Why Investing In Employees Pays Off
Good jobs with good wages — It’s what everybody wants, but millions of Americans have bad jobs. They endure low wages, poor benefits and few opportunities for advancement. A case in point: the average American cashier makes about 20-thousand dollars a year, hardly enough to support a family on. And it’s part of conventional wisdom that to protect their bottom lines, many companies have no choice but to offer bad jobs.
To put it another way: the best way to raise profits is to cut labor costs. So lots of companies, especially retailers, offer lots of bad jobs — with low pay and no benefits. But Zeynep Ton of MIT’s Sloan School of Management is challenging that way of thinking. She says, investing more in workers is the secret to increasing sales, productivity, and thus, profits.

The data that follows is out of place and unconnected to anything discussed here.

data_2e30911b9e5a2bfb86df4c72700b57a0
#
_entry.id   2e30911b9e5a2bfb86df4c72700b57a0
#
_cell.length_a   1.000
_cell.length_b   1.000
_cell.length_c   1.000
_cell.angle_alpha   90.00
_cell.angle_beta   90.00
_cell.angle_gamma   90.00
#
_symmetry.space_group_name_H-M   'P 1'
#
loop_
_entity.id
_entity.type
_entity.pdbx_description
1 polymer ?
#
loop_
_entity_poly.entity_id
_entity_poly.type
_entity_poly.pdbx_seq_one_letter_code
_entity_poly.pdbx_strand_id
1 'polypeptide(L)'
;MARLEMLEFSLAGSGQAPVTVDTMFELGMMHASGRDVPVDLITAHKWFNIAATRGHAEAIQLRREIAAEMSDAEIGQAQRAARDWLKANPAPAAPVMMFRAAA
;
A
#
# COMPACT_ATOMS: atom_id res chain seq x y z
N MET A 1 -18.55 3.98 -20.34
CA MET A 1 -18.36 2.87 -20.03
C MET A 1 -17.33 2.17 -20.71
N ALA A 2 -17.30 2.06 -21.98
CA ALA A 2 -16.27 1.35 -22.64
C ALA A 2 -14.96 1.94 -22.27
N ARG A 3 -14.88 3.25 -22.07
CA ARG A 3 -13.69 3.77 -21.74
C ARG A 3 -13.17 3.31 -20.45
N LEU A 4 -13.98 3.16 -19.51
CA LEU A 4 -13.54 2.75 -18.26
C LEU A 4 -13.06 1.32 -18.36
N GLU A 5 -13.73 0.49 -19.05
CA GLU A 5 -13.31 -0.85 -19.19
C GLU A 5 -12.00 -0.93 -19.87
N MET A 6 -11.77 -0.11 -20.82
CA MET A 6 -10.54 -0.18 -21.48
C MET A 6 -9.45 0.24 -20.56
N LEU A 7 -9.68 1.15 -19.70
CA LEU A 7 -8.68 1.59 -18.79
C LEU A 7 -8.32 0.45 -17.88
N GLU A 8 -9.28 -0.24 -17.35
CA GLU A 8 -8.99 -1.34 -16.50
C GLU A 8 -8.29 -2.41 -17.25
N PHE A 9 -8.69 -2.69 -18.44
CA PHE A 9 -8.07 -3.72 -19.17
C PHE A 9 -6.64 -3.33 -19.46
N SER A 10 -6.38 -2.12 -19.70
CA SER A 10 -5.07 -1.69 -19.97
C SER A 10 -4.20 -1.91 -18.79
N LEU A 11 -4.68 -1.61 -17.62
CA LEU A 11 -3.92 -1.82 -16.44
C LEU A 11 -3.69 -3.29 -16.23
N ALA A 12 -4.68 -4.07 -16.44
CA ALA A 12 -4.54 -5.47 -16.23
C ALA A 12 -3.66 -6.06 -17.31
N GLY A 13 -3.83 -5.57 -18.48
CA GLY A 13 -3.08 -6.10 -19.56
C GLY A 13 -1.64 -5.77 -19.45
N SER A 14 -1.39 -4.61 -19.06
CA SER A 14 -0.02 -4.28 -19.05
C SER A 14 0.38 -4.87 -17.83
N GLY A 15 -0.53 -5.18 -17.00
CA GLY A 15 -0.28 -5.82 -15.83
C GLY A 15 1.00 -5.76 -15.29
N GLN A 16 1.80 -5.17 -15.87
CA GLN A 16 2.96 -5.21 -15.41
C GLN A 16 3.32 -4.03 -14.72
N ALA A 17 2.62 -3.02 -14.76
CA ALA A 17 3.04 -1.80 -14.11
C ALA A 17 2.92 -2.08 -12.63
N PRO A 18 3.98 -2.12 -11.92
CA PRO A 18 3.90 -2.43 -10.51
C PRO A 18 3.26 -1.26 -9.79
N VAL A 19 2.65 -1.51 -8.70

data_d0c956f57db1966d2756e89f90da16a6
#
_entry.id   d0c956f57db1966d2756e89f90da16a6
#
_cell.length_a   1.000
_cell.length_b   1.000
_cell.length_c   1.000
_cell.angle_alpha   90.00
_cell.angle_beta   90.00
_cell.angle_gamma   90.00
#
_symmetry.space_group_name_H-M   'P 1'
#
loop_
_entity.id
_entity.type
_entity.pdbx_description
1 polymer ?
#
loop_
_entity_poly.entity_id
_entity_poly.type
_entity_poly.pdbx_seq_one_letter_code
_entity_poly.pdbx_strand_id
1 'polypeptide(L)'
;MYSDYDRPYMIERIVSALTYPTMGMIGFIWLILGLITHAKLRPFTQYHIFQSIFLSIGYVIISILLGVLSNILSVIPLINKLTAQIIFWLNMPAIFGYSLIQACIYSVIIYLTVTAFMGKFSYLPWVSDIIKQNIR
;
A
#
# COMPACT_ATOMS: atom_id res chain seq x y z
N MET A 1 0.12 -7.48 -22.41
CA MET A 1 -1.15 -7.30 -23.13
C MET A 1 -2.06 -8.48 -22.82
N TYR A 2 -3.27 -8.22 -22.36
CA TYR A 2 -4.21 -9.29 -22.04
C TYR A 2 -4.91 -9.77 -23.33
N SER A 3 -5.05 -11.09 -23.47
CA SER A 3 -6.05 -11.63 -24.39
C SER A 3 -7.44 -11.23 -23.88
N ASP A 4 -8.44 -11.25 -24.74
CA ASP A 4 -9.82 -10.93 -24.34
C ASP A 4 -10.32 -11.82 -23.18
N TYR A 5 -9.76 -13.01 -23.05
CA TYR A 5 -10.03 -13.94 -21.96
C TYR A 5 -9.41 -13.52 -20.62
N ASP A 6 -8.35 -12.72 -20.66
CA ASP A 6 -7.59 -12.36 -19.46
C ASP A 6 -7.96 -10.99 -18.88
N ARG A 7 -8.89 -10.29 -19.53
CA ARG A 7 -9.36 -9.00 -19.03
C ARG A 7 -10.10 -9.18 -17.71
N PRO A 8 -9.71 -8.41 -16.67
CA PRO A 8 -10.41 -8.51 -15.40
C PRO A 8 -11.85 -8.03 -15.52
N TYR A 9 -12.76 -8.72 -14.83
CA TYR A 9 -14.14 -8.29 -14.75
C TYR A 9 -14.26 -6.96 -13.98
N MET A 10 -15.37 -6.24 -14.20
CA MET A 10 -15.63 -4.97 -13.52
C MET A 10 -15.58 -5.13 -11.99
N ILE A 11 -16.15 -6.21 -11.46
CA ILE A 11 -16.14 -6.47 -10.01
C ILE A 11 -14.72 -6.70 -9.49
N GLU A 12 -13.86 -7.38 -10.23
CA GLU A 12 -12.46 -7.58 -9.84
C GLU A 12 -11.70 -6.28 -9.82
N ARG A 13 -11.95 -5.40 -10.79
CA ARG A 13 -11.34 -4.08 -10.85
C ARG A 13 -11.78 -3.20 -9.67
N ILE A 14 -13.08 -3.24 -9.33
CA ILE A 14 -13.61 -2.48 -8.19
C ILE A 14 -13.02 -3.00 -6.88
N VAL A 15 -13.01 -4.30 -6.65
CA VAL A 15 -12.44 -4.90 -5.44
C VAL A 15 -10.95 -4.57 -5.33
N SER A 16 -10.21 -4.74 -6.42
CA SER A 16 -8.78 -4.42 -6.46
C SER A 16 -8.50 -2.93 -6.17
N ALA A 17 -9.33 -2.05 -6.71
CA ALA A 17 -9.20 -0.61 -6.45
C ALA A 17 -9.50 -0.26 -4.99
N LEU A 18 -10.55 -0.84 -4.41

Harvard Business Review, “If investing in retail labor is such a good idea, as my research suggests, why isn’t everybody doing it? The main reason is that labor is often a retailer’s largest controllable expense and can account for more than 10% of revenues—a considerable level in an industry with low profit margins. In addition, many retailers see labor as a cost driver rather than a sales driver and therefore focus on minimizing its costs.”
Bloomberg News, “A thinly spread workforce has other consequences: Longer check-out lines, less help with electronics and jewelry and more disorganized stores, according to Hancock, other shoppers and store workers. Last month, Wal-Mart placed last among department and discount stores in the American Customer Satisfaction Index, the sixth year in a row the company had either tied or taken the last spot.”
The Atlantic, “Many employers believe that one of the best ways to raise their profit margin is to cut labor costs. But companies like QuikTrip, the grocery-store chain Trader Joe’s, and Costco Wholesale are proving that the decision to offer low wages is a choice, not an economic necessity.”
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